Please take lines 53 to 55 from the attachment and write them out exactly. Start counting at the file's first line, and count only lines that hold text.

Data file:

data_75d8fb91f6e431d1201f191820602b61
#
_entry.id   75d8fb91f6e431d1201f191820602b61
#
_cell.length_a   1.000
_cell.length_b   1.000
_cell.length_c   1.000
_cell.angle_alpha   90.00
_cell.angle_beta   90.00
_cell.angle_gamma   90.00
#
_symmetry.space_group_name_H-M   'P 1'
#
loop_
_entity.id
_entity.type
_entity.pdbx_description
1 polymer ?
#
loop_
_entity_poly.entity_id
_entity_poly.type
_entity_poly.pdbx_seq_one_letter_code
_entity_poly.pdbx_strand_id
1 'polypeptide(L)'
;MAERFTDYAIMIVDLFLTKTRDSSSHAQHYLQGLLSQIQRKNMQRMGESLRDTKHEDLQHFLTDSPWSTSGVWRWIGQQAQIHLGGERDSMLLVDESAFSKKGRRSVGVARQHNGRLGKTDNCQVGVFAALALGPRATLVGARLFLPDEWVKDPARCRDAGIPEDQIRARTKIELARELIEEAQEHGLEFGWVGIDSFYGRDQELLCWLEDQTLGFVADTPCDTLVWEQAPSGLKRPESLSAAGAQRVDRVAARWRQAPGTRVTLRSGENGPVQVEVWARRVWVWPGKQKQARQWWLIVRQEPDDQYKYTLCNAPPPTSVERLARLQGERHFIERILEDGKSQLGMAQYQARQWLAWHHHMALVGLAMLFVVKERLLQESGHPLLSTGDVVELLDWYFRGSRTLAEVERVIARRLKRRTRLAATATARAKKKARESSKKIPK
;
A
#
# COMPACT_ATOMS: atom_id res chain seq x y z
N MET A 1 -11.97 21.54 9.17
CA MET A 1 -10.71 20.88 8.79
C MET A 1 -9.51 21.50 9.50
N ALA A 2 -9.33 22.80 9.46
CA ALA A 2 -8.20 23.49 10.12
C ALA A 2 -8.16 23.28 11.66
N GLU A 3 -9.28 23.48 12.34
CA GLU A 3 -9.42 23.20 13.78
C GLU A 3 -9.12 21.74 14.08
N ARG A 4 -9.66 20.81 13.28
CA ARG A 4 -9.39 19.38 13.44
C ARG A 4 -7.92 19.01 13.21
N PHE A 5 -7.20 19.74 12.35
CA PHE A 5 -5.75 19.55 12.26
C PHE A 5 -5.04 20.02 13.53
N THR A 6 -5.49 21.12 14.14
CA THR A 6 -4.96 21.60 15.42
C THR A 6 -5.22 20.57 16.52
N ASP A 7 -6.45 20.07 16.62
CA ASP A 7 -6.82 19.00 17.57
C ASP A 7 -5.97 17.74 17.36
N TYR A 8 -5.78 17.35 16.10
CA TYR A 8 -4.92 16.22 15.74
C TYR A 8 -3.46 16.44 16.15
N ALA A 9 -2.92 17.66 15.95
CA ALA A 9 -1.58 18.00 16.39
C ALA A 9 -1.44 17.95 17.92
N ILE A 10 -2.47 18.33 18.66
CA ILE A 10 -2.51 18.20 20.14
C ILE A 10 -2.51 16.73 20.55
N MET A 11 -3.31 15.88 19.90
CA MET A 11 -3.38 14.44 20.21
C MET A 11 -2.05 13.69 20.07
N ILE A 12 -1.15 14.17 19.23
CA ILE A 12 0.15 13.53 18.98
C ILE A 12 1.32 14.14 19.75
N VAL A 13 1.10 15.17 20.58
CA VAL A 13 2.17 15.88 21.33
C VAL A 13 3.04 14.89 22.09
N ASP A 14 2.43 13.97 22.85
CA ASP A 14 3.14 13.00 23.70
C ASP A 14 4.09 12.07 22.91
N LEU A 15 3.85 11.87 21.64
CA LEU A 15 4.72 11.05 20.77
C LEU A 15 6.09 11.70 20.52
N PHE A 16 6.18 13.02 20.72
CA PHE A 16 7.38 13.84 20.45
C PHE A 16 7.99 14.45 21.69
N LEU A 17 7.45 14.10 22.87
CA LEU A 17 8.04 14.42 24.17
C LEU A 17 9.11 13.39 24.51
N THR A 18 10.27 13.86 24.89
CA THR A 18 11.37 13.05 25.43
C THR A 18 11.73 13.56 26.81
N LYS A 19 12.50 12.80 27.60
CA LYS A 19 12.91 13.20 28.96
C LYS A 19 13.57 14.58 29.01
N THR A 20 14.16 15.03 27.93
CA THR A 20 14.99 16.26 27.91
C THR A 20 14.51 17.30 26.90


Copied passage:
CA TYR A 8 -4.92 16.22 15.74
C TYR A 8 -3.46 16.44 16.15
N ALA A 9 -2.92 17.66 15.95